When the runtime linker needs to look up a symbol, by default it does so by searching in each object. The runtime linker starts with the dynamic executable, and progresses through each shared object in the same order that the objects are loaded. In many instances, the shared object that requires a symbolic relocation turns out to be the provider of the symbol definition.
In this situation, if the symbol used for this relocation is not required as part of the shared object's interface, then this symbol is a strong candidate for conversion to a static or automatic variable. A symbol reduction can also be applied to removed symbols from a shared objects interface. See Reducing Symbol Scope for more details. By making these conversions, the link-editor incurs the expense of processing any symbolic relocation against these symbols during the shared object's creation.
The only global data items that should be visible from a shared object are those that contribute to its user interface. Historically this has been a hard goal to accomplish, because global data are often defined to allow reference from two or more functions located in different source files. By applying symbol reduction, unnecessary global symbols can be removed. See Reducing Symbol Scope. Any reduction in the number of global symbols exported from a shared object results in lower relocation costs and an overall performance improvement.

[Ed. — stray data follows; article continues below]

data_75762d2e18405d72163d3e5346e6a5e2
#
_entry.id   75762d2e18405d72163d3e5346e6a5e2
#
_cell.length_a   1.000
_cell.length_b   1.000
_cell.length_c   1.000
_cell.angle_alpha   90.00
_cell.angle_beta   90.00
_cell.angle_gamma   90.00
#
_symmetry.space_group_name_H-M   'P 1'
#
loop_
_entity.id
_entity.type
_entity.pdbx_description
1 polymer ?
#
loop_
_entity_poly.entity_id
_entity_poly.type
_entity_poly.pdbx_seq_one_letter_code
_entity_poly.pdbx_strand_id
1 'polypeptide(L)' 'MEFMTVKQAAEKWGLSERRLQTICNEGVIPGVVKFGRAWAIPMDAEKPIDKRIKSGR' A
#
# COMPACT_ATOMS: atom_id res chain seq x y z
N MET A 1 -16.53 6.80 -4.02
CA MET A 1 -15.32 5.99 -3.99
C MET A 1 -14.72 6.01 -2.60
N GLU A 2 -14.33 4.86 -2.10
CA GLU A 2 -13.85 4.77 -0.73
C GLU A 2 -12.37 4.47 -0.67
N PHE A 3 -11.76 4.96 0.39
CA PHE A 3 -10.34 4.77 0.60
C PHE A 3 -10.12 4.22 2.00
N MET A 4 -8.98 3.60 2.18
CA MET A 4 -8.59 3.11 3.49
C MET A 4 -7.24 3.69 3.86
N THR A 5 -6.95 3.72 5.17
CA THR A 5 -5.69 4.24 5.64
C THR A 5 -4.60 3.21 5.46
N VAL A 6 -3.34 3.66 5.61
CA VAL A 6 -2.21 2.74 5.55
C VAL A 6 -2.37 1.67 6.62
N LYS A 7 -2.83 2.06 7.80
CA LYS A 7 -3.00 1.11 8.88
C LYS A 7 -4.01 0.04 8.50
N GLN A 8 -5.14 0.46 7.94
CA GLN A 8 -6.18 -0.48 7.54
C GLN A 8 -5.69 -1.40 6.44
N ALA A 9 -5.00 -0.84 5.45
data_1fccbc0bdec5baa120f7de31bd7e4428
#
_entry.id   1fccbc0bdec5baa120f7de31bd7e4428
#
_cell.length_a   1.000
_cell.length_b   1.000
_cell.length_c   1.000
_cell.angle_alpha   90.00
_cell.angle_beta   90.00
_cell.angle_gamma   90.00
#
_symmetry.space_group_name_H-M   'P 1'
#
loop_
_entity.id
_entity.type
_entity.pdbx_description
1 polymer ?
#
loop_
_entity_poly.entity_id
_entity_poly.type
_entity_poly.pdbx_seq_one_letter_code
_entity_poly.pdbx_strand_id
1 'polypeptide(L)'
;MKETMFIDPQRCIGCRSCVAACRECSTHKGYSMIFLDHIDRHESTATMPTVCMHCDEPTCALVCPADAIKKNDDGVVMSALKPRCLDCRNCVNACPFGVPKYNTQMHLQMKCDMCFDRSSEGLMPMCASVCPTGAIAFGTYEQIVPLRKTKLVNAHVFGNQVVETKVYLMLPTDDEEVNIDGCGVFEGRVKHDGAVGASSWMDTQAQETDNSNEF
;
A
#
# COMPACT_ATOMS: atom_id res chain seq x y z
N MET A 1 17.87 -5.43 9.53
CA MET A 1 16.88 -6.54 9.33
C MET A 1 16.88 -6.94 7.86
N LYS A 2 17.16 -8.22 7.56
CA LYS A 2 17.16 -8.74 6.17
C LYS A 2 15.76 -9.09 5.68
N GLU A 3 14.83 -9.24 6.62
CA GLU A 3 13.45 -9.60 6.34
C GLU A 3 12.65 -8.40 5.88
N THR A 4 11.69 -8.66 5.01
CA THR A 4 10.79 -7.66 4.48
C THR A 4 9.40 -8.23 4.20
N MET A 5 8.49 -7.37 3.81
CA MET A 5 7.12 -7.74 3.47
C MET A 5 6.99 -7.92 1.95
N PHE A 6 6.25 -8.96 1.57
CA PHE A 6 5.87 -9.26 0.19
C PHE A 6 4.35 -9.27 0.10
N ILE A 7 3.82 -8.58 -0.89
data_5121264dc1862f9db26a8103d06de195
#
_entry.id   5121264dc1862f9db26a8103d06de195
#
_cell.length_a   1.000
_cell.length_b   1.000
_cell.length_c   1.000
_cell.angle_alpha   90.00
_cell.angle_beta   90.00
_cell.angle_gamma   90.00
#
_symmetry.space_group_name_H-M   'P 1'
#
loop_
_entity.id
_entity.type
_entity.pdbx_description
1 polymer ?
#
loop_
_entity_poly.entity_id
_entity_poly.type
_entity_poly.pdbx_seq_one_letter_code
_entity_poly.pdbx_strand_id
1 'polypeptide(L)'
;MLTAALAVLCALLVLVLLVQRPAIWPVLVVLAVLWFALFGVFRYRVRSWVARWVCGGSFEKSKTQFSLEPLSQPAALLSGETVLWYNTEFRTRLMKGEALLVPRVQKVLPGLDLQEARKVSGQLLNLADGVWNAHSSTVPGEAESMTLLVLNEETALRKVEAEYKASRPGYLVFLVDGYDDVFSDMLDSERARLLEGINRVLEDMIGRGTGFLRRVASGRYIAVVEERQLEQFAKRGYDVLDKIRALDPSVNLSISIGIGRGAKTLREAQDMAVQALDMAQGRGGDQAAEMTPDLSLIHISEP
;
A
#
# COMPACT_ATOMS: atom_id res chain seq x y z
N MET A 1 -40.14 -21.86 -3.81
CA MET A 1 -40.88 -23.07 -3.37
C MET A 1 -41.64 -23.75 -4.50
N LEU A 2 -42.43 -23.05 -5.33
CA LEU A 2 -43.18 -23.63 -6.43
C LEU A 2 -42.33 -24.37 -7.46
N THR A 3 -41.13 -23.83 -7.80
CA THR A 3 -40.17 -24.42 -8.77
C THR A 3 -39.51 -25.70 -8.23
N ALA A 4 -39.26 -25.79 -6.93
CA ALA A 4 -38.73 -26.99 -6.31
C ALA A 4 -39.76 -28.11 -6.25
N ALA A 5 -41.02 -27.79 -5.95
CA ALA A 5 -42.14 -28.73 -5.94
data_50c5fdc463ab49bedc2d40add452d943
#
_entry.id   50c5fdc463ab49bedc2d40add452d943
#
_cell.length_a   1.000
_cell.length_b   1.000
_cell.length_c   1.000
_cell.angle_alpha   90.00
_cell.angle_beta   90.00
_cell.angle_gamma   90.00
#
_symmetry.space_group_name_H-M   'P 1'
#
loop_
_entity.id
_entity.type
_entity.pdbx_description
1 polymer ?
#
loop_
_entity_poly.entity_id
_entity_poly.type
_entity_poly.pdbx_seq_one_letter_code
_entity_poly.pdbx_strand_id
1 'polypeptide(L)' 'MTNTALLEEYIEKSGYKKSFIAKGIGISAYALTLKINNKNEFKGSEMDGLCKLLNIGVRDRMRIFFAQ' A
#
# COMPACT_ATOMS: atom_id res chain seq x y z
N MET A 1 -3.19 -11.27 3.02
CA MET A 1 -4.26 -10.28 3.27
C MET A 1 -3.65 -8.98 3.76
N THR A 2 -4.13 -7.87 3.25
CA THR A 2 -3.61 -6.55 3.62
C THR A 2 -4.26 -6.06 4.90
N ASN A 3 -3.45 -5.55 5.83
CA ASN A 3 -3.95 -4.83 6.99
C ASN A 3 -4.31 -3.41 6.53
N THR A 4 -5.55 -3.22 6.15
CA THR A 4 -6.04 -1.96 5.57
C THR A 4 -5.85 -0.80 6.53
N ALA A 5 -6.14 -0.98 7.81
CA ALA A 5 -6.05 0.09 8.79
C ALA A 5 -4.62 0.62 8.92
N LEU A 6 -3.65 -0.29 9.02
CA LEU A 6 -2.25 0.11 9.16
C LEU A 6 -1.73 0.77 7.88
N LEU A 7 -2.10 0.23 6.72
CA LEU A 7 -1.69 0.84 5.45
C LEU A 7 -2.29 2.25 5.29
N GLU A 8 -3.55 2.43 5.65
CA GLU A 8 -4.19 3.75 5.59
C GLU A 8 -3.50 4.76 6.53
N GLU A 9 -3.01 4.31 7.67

The use of direct bindings can also significantly reduce the symbol lookup overhead within a dynamic process that has many symbolic relocations and many dependencies. See Appendix D, Direct Bindings.